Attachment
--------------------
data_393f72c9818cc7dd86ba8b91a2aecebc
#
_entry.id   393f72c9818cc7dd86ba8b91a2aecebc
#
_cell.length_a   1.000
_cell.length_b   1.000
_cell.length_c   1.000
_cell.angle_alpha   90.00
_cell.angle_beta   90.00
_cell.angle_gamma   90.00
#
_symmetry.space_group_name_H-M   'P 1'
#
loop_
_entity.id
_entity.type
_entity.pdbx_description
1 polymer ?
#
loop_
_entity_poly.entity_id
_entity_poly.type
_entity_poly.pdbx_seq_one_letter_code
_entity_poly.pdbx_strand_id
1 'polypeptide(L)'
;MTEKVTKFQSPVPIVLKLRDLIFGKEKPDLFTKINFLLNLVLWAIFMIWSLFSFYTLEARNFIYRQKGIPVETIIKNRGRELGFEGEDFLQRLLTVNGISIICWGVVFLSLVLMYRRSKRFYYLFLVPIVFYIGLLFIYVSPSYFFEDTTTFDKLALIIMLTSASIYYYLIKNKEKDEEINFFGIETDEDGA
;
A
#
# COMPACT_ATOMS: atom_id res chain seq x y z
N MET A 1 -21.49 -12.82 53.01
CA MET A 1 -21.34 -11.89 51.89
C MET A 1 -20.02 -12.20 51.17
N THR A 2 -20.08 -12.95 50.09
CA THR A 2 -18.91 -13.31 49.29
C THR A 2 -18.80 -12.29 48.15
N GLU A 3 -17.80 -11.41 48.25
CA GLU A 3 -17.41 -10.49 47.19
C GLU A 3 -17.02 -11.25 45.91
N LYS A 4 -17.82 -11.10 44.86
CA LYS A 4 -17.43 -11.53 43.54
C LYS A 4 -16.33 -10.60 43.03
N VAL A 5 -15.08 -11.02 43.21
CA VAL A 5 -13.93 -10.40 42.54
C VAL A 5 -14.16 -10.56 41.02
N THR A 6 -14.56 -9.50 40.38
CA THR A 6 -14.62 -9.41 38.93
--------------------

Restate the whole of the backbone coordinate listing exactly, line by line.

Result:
data_393f72c9818cc7dd86ba8b91a2aecebc
#
_entry.id   393f72c9818cc7dd86ba8b91a2aecebc
#
_cell.length_a   1.000
_cell.length_b   1.000
_cell.length_c   1.000
_cell.angle_alpha   90.00
_cell.angle_beta   90.00
_cell.angle_gamma   90.00
#
_symmetry.space_group_name_H-M   'P 1'
#
loop_
_entity.id
_entity.type
_entity.pdbx_description
1 polymer ?
#
loop_
_entity_poly.entity_id
_entity_poly.type
_entity_poly.pdbx_seq_one_letter_code
_entity_poly.pdbx_strand_id
1 'polypeptide(L)'
;MTEKVTKFQSPVPIVLKLRDLIFGKEKPDLFTKINFLLNLVLWAIFMIWSLFSFYTLEARNFIYRQKGIPVETIIKNRGRELGFEGEDFLQRLLTVNGISIICWGVVFLSLVLMYRRSKRFYYLFLVPIVFYIGLLFIYVSPSYFFEDTTTFDKLALIIMLTSASIYYYLIKNKEKDEEINFFGIETDEDGA
;
A
#
# COMPACT_ATOMS: atom_id res chain seq x y z
N MET A 1 -21.49 -12.82 53.01
CA MET A 1 -21.34 -11.89 51.89
C MET A 1 -20.02 -12.20 51.17
N THR A 2 -20.08 -12.95 50.09
CA THR A 2 -18.91 -13.31 49.29
C THR A 2 -18.80 -12.29 48.15
N GLU A 3 -17.80 -11.41 48.25
CA GLU A 3 -17.41 -10.49 47.19
C GLU A 3 -17.02 -11.25 45.91
N LYS A 4 -17.82 -11.10 44.86
CA LYS A 4 -17.43 -11.53 43.54
C LYS A 4 -16.33 -10.60 43.03
N VAL A 5 -15.08 -11.02 43.21
CA VAL A 5 -13.93 -10.40 42.54
C VAL A 5 -14.16 -10.56 41.02
N THR A 6 -14.56 -9.50 40.38
CA THR A 6 -14.62 -9.41 38.93